Top Ten Tuesday – The Struggle

For this week’s Top Ten Tuesday, I didn’t have to really think about it. I had to think more about which books not to include, because I tell you I have struggled through some books.

Ten Books I Struggled to Get Into But Ended Up Loving or Ten Books That Were A Chore To Get Through or Ten Books I’ve Most Recently Put Down (the theme is…books you had a hard time with…tweak it however you need)

  1. The Help by Katherine Stockett – I bought this book years ago at the height of its peak popularity. I was so disappointed in it. I was determined to finish it, but alas after a month of plodding through I gave up.
  2. The Picture of Dorian Gray by Oscar Wilde – This was a book club pick. I read it some 20 years ago in college and remember loving it. I went back to reread it for book club and oh my gosh it was a drag.
  3. My Antonia by Willa Cather – If I didn’t have to read this in college I wouldn’t have and to be honest, I didn’t. I did read a good portion of it before throwing in the towel, but I just simply didn’t care about the characters.
  4. A Fable by William Faulkner or rather anything by Faulkner – I don’t care for the whole stream of conscious writing style. I always find it rather convoluted.
  5. Jane Austen – When I had to read her in college I found her hellaciously boring. I’ve contemplated on giving her another go now that I’m all grown up.
  6. Ulysses by James Joyce – Another one I had to read in college. Well, I didn’t have to read the whole thing only bits of it, but I’m telling you I would have rather gouged my eyes out with a spoon.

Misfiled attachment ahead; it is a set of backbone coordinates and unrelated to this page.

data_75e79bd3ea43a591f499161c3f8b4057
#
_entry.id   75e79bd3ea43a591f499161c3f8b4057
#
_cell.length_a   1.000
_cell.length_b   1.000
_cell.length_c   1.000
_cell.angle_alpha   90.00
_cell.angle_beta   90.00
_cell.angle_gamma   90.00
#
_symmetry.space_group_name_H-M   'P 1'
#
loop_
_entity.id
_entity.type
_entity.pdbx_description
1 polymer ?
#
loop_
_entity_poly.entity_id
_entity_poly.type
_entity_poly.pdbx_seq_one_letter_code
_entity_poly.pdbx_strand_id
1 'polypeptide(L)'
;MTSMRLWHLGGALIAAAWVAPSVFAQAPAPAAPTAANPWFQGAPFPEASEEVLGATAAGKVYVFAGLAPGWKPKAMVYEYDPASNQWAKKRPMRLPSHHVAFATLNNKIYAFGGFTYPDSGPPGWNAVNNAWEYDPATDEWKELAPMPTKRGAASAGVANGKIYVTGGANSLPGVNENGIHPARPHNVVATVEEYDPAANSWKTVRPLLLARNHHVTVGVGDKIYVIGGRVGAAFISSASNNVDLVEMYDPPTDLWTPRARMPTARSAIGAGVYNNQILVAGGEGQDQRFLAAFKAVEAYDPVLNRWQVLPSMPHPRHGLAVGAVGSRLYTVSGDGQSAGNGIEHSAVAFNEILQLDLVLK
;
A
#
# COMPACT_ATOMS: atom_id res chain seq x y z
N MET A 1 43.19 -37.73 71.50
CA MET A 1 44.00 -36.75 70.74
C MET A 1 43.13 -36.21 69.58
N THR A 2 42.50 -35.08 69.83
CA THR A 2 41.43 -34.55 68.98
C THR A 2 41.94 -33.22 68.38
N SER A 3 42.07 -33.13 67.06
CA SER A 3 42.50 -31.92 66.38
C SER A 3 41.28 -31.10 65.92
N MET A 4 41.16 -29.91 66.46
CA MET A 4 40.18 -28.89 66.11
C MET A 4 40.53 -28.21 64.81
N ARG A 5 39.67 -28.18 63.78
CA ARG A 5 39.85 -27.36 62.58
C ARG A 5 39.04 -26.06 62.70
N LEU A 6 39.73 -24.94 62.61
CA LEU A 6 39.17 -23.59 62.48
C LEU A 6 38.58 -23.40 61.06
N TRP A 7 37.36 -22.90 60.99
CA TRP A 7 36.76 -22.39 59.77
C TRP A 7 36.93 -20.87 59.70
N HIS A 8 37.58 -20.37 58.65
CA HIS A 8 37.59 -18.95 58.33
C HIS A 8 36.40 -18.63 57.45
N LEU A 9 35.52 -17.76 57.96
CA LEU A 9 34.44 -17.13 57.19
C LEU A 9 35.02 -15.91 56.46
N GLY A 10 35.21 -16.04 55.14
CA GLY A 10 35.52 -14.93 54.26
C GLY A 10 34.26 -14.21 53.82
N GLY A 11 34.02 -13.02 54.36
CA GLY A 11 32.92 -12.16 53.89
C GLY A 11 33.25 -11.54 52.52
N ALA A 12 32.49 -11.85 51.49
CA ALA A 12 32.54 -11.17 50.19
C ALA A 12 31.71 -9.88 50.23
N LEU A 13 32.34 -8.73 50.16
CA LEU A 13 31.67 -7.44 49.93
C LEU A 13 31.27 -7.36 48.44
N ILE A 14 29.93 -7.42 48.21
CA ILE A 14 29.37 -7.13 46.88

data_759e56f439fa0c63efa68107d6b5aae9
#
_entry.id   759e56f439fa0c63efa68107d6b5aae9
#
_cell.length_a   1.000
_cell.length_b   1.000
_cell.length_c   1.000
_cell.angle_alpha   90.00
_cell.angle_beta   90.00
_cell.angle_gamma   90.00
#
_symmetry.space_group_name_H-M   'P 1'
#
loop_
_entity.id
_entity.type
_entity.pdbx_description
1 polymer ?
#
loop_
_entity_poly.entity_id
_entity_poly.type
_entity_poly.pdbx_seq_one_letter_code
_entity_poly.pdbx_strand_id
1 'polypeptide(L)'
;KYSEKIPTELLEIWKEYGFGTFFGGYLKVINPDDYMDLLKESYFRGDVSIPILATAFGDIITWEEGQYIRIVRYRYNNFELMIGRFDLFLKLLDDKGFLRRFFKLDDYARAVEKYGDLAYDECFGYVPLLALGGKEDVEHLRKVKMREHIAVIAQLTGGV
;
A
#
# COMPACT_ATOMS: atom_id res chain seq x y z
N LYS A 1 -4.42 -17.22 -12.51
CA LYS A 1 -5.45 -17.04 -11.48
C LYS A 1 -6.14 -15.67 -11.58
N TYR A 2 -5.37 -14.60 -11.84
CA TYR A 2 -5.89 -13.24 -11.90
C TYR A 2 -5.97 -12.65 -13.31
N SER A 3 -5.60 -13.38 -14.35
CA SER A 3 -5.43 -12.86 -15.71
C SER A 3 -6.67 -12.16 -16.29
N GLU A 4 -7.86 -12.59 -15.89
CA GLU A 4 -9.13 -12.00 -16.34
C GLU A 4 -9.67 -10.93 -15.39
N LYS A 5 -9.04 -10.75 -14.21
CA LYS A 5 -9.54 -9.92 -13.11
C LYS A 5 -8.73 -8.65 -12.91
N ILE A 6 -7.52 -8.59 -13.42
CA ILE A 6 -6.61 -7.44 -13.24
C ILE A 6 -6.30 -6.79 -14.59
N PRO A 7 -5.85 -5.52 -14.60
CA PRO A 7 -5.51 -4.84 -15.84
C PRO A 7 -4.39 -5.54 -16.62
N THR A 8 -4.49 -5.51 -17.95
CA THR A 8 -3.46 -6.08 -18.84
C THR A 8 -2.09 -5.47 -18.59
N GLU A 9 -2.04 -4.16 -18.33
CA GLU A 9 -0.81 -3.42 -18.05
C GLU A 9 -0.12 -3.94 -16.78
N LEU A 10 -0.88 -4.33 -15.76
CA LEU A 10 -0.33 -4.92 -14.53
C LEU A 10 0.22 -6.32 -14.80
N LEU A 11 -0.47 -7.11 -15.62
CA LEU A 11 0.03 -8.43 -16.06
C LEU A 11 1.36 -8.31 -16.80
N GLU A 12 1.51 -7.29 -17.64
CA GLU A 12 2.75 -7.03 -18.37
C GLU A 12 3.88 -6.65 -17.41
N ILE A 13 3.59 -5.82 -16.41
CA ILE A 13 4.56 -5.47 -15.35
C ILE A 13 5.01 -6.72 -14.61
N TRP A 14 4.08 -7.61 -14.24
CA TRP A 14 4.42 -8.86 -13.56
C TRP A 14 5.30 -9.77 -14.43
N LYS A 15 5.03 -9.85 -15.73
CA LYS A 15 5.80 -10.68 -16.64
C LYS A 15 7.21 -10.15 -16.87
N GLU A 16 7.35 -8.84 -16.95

7. The Third Life of Grange Copeland by Alice Walker – I’m not a huge Alice Walker fan to begin with, but I picked this up after reading The Color Purple. I’ve always wondered if I struggled through it because of the domestic violence, especially coming from reading The Color Purple with lots of domestic violence, rape, and child abuse.
  8. The Grapes of Wrath by John Steinbeck – I do enjoy Steinbeck but for some reason The Grapes of Wrath didn’t give me a warm fuzzy. It was, out of all the books I’ve read by Steinbeck, by far the most depressing.
  9. The Brothers Karamazov by Fyodor Dostoyevsky – Someone needed an editor in a bad way. This book could have easly been 400 pages less and most importantly, I didn’t feel vested in any of the characters.
  10. Breakfast at Tiffany’s by Truman Capote – I had high hopes for this, but it really fell flat for me. Here are a few words from my review. You can read the entire review here

    I loved Capote’s descriptions however it wasn’t enough to keep me engaged. I found myself just plodding along and not actively engaged in the story. Every now and again there would be a sentence that would snap me back into the story.

 

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